Skip to content
New issue

Have a question about this project? Sign up for a free GitHub account to open an issue and contact its maintainers and the community.

By clicking “Sign up for GitHub”, you agree to our terms of service and privacy statement. We’ll occasionally send you account related emails.

Already on GitHub? Sign in to your account

Idiomatic smartpointer generation #141

Open
kyonifer opened this issue May 10, 2019 · 3 comments

Comments

Projects
None yet
2 participants
@kyonifer
Copy link

commented May 10, 2019

Suppose I want to wrap

struct A {};
void foo(std::shared_ptr<A> p){ }

If I wrap with

mod.add_type<A>("A").constructor();
mod.method("foo", &foo);

Then trying to generate an A in Julia and call the function fails with

julia> a=A()
AAllocated(Ptr{Nothing} @0x00007fafde6f2150)

julia> foo(a)
ERROR: MethodError: no method matching foo(::AAllocated)
Closest candidates are:
  foo(::CxxWrap.SmartPointer{T2} where T2<:A) at none:0
Stacktrace:
 [1] top-level scope at none:0

One workaround I found is

a_ptr=CxxWrap.SmartPointerWithDeref{A, :NSt__110shared_ptrIiEE}(a.cpp_object)
foo(a_ptr)

which, if I'm reading the convert chains correctly, will do some work to convert a pointer into a shared_ptr if the quoted mangled name is something with a known conversion. However it's not clear where to harvest the mangled symbol names from other than the compiled library, which is ugly. Of course, one could also write shims in C++ that return smart pointers.

In pybind11 they allow specification of a holder type which allows python to wrangle python-owned references into a selected smart pointer type. However, add_type<A, std::shared_ptr<A>> doesn't seem to work. I'm wondering if there is anything equivalent in CxxWrap, or maybe a convenience method somewhere that I didn't find?

@barche

This comment has been minimized.

Copy link
Collaborator

commented May 10, 2019

If A is consistently passed as a shared_ptr, it is best to immediately make its Julia constructor return one:

namespace jlcxx
{
template<> struct DefaultConstructible<A> : std::false_type {};
}

mod.add_type<A>("A");
mod.method("A", [] () { return std::make_shared<A>(); });
mod.method("foo", &foo);

The DefaultConstructible specialization is needed because otherwise CxxWrap will automatically generate the constructor (the .constructor() in your code was redundant). Objects returned by these "automatic" CxxWrap constructors automatically have a finalizer that deletes the allocated object, so they can't safely be placed in a shared_ptr because a double free would occur.

@kyonifer

This comment has been minimized.

Copy link
Author

commented May 11, 2019

That approach does indeed work for my toy example. Unfortunately the library I'm trying to write bindings for passes objects around quite a lot. Objects can be returned by-value or as a shared_ptr depending on if shared ownership semantics are required or not, and it's rather heterogeneous.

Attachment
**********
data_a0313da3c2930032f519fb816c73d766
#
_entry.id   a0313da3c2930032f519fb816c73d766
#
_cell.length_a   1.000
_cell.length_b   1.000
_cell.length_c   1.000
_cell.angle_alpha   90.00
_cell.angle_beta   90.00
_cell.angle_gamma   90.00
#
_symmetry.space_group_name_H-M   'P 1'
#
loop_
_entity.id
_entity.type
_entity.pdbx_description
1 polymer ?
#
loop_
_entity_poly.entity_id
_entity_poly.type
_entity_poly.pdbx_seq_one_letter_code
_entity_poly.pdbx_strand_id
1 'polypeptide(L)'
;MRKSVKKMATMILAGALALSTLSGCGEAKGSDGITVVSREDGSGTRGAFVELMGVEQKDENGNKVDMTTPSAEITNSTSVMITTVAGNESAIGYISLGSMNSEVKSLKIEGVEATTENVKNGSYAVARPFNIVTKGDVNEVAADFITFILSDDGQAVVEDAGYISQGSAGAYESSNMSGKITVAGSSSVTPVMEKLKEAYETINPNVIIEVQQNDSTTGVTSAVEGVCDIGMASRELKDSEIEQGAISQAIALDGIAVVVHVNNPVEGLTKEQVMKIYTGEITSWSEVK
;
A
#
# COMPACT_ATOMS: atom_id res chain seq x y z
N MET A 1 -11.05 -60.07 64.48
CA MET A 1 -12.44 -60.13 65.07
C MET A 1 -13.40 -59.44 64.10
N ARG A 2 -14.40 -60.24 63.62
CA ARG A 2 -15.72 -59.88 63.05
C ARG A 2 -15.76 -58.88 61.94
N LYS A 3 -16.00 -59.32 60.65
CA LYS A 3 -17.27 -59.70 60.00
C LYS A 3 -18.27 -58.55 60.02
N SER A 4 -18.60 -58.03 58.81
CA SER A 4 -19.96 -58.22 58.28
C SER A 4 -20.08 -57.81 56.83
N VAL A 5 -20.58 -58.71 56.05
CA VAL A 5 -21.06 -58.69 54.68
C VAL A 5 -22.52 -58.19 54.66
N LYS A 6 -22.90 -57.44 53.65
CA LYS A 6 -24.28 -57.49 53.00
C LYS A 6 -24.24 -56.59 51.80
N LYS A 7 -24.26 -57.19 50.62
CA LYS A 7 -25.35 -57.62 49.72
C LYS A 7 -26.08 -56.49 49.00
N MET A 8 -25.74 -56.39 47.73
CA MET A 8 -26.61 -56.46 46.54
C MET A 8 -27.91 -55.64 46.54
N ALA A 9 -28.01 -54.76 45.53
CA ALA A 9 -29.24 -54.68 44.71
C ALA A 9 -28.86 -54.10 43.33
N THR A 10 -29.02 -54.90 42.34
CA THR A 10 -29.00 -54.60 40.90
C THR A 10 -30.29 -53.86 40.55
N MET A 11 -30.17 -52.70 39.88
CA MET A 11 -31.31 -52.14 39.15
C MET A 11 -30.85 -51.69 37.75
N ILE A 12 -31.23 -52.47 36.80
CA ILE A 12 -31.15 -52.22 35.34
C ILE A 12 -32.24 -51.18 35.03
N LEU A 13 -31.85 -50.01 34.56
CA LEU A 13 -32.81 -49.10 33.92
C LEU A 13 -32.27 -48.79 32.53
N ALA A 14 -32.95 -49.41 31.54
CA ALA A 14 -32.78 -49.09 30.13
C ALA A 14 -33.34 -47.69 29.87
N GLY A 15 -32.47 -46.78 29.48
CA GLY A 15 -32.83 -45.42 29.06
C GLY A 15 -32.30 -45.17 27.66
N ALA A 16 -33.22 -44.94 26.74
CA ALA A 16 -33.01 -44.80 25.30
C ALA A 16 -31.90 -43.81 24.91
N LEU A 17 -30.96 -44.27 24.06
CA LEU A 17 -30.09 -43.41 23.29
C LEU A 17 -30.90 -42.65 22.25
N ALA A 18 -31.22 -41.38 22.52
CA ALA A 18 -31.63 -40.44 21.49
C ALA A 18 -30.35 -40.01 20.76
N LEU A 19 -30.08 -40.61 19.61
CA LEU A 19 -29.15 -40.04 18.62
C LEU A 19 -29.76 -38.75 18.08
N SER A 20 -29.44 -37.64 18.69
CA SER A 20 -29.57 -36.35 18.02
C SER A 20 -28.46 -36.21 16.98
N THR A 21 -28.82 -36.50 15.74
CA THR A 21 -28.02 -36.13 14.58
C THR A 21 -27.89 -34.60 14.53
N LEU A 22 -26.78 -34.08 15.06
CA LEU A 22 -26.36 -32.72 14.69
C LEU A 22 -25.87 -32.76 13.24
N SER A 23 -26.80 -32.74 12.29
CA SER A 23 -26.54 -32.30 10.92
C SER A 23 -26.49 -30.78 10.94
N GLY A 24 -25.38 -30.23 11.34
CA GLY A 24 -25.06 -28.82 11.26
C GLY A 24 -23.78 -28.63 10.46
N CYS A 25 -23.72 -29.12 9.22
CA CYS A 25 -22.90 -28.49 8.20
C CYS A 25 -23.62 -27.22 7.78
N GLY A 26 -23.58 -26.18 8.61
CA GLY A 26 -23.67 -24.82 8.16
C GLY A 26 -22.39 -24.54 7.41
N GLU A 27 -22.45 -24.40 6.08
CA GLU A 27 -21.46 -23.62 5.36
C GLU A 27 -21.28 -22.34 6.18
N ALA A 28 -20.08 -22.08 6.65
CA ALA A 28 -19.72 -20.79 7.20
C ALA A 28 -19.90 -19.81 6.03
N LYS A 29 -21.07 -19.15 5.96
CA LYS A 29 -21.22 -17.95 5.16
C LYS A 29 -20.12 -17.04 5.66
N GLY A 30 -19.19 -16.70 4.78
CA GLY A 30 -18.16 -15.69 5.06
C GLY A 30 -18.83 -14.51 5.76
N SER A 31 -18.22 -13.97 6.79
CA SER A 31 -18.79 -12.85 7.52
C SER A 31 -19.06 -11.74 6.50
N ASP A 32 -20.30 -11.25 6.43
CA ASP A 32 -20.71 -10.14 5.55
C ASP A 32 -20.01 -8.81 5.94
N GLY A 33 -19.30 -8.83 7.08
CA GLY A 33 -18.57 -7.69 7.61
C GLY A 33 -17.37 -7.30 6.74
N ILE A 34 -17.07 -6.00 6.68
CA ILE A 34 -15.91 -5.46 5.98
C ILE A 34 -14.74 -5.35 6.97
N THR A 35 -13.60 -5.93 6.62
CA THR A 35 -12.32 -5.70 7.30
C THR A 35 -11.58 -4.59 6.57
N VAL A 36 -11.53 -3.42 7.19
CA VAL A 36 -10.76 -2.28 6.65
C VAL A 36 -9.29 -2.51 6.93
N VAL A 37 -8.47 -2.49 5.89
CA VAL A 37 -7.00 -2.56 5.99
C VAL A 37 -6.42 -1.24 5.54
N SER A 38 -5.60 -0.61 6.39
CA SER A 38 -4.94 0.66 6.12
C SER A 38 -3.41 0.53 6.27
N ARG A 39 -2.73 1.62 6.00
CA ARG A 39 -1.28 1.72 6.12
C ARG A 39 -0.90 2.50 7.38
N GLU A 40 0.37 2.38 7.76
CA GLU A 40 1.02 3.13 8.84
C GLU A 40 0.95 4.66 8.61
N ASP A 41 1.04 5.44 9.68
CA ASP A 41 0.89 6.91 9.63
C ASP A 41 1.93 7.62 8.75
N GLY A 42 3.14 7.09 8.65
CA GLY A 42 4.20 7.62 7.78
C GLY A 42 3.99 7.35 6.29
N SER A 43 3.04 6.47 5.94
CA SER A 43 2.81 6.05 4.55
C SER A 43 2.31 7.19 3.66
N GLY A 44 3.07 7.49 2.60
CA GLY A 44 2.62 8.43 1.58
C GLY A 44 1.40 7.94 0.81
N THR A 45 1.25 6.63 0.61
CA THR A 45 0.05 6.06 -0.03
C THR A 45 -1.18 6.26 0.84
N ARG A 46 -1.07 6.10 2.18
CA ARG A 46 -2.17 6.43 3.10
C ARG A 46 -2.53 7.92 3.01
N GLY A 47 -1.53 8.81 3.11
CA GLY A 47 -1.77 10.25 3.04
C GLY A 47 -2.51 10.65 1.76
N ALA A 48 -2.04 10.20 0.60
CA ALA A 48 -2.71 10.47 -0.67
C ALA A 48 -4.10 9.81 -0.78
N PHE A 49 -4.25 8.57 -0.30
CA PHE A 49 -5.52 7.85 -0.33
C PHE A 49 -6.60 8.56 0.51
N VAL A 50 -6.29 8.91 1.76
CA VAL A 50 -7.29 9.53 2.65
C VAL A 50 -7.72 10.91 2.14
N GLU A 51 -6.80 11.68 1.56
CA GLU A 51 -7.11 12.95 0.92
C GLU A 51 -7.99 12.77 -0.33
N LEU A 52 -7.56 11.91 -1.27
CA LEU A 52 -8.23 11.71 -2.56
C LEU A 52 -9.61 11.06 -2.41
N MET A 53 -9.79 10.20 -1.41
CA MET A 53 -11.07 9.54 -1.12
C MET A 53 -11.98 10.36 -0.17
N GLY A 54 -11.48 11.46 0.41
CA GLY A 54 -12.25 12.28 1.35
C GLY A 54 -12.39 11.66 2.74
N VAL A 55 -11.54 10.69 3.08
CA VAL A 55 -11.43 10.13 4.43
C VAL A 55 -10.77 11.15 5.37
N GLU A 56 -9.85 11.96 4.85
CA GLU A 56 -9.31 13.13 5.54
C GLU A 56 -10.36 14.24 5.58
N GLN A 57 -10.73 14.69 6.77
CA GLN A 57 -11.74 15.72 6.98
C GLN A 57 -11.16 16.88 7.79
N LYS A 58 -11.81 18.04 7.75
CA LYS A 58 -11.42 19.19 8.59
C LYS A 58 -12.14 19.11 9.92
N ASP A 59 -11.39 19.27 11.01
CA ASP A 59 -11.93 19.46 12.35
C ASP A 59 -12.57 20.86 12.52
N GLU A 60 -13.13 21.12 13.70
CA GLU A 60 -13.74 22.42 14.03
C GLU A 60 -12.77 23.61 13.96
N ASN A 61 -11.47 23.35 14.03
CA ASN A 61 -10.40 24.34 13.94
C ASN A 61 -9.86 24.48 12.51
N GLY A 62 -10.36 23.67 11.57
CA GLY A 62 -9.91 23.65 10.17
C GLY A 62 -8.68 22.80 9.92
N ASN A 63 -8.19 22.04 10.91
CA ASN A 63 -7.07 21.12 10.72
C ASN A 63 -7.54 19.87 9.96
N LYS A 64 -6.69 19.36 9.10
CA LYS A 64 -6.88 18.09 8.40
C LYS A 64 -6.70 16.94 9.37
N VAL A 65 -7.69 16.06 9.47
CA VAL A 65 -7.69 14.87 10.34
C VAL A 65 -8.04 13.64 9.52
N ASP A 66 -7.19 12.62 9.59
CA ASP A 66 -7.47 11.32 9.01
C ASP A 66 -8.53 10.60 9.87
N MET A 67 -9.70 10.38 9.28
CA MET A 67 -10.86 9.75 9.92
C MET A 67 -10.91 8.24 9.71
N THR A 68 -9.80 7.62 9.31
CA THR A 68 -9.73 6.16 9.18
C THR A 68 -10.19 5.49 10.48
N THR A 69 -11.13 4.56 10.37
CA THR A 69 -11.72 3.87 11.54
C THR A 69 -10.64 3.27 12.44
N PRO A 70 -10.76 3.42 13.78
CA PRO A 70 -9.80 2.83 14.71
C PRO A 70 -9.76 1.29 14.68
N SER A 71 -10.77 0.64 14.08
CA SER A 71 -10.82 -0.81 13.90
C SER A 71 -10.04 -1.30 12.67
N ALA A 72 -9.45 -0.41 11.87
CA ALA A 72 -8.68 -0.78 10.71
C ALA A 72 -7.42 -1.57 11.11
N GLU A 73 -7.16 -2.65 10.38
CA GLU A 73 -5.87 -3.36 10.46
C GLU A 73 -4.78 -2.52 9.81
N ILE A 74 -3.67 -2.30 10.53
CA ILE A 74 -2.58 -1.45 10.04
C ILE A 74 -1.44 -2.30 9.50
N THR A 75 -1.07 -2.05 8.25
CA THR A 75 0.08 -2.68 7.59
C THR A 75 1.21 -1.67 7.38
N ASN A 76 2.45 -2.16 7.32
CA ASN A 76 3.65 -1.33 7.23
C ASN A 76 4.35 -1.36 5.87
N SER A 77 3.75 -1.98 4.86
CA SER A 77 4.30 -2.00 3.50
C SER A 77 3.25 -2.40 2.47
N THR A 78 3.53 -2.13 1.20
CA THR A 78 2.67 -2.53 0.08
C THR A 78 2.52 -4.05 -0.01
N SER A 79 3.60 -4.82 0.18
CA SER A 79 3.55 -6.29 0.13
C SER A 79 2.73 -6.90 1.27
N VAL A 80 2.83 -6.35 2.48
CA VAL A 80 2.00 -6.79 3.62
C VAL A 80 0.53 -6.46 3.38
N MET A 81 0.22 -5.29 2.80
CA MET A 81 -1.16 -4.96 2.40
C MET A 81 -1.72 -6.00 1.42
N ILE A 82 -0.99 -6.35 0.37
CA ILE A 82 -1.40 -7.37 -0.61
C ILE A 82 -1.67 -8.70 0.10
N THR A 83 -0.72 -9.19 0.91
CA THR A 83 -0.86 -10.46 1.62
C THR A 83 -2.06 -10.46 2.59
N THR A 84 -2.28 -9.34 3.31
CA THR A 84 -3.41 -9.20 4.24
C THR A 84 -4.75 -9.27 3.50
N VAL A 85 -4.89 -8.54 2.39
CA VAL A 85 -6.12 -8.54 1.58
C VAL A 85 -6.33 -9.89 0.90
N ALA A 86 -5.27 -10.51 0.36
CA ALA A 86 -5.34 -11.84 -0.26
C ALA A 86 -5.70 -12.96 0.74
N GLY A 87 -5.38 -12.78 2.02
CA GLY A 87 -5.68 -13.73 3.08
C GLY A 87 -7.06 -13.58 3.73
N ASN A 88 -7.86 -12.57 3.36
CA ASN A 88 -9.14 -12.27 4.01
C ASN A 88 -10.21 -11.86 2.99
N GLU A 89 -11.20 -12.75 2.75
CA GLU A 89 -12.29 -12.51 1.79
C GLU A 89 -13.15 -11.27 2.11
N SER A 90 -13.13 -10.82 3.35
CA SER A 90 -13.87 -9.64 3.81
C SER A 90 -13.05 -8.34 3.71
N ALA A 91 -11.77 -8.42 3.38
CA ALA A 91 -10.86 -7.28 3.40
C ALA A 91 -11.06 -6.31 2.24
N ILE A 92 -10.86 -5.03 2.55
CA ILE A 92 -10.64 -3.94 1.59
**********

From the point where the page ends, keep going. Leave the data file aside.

I'd prefer not to cripple the julia bindings by locking them into a particular pointer type, because I would prefer to mostly work with this library in Julia.

One answer is to ask the user to manually wrap things into/out of smart pointers themselves. For example, if the user needs to take the result of A findFoo() and pass it back into void foo(std::shared_ptr<A> p){ } I could expose a function make_shared to Julia such that the user could call foo(makeShared(findFoo())), but that is an awkward solution as we'd have to intercept all by-value returns that get sent to Julia to make sure they don't end up in the automatic container with a finalizer that nukes them when julia loses all references (thus putting them into a shared_ptr would be unsafe, as you noted).

@barche

This comment has been minimized.

Copy link
Collaborator

commented May 11, 2019

It should always be OK to return a shared pointer from the constructor, conversion from shared pointer to value is done automatically for functions that take values or references as argument.

For the findFoo example, the make_shared approach can work, but make_shared should return a shared pointer to a copy of the input (e.g. std::make_shared<A>(a)). Alternatively you can wrap findFoo in a lambda that directly returns a shared pointer, it really depends on which use case happens most often. Even in pure C++, having a value and needing to convert it to a shared pointer is a pain, so I would guess this should be the rarest use case.

Sign up for free to join this conversation on GitHub. Already have an account? Sign in to comment
You can’t perform that action at this time.